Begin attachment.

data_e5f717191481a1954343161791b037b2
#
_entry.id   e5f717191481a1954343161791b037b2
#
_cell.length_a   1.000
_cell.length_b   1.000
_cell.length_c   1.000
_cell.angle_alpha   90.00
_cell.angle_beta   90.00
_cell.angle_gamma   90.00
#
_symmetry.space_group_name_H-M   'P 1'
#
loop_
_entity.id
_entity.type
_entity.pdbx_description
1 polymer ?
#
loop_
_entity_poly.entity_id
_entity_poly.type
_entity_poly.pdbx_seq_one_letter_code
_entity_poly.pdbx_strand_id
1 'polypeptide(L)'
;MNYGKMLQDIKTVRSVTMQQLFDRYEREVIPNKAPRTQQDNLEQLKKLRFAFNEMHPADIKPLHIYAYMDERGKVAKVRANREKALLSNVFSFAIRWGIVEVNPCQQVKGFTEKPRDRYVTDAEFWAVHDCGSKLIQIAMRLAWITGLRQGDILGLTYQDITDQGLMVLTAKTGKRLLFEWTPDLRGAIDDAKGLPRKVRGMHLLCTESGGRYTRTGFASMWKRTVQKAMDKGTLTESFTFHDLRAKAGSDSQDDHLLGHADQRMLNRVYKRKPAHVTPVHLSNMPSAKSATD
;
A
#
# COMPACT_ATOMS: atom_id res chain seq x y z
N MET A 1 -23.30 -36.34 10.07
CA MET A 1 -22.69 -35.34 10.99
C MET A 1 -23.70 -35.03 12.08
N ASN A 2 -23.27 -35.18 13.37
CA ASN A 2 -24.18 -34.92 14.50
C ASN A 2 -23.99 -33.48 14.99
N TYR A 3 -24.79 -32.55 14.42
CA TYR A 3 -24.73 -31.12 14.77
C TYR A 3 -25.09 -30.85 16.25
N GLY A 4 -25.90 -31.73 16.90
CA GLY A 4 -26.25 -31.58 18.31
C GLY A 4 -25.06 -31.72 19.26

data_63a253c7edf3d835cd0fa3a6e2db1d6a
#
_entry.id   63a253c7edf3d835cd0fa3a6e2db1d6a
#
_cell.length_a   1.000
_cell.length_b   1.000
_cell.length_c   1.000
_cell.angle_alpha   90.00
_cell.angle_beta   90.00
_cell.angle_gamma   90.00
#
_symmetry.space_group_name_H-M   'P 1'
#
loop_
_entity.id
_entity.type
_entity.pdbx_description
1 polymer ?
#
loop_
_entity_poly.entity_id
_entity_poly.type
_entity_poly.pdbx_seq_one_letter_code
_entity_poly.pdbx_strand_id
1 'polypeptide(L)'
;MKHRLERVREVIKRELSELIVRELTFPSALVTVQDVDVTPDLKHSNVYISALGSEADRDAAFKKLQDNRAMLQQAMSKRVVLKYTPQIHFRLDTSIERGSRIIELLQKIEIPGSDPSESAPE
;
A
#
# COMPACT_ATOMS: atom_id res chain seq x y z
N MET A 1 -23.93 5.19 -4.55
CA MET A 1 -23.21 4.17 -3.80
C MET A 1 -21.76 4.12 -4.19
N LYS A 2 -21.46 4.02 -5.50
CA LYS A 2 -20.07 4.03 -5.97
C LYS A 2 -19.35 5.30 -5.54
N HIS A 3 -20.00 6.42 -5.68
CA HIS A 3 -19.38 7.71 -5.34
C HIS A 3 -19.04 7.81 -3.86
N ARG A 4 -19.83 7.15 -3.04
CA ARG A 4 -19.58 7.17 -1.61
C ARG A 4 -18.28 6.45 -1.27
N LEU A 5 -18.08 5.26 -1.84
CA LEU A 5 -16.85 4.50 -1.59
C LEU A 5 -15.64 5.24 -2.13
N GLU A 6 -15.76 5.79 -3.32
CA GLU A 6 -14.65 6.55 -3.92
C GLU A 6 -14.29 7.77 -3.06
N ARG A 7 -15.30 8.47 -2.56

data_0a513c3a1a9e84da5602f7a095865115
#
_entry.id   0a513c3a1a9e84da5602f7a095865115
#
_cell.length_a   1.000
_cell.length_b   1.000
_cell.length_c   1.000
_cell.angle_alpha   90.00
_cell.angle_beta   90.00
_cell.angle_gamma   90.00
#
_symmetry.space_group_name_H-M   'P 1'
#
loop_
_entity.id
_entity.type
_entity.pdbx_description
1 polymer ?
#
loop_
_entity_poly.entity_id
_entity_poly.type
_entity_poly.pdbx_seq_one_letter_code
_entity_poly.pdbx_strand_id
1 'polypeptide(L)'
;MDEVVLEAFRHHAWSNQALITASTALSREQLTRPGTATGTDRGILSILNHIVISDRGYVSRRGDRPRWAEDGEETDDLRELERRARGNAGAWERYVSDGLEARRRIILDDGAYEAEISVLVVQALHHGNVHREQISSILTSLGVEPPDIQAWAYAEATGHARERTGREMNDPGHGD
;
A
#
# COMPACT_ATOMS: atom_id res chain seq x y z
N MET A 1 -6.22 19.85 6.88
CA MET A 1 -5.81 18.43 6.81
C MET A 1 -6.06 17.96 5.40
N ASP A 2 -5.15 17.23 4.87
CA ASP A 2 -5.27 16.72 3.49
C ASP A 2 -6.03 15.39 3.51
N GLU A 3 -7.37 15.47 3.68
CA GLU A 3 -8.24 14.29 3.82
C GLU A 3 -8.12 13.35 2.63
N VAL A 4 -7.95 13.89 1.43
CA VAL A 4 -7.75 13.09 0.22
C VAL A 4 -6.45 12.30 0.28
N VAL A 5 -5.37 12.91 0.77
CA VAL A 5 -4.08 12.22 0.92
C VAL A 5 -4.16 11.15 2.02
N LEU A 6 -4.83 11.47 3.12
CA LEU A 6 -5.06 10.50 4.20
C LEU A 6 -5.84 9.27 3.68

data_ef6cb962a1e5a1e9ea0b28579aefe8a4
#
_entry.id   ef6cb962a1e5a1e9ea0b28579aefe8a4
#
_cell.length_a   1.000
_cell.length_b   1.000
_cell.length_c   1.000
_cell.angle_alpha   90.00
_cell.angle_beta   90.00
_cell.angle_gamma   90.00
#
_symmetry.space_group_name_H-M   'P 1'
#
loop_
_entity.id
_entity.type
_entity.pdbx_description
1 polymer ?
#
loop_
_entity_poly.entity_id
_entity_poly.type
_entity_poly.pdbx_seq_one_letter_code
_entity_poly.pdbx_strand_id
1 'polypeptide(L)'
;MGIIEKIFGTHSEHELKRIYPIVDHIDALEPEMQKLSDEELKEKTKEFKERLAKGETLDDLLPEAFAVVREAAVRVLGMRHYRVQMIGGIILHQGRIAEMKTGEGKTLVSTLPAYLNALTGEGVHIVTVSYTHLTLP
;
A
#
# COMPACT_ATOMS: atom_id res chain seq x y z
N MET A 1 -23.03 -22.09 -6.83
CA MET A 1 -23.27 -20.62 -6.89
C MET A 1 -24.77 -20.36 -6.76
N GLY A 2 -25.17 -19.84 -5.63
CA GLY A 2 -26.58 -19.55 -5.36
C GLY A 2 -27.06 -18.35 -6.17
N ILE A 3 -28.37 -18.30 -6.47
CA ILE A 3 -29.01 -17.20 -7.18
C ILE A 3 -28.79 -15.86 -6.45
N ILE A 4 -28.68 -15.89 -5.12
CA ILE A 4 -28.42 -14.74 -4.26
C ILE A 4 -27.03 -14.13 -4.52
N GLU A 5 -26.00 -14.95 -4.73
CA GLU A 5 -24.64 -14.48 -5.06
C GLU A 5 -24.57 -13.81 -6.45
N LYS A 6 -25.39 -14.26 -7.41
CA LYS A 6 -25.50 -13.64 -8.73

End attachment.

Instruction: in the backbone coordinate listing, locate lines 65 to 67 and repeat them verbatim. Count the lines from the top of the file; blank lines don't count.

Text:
_entity_poly.pdbx_seq_one_letter_code
_entity_poly.pdbx_strand_id
1 'polypeptide(L)'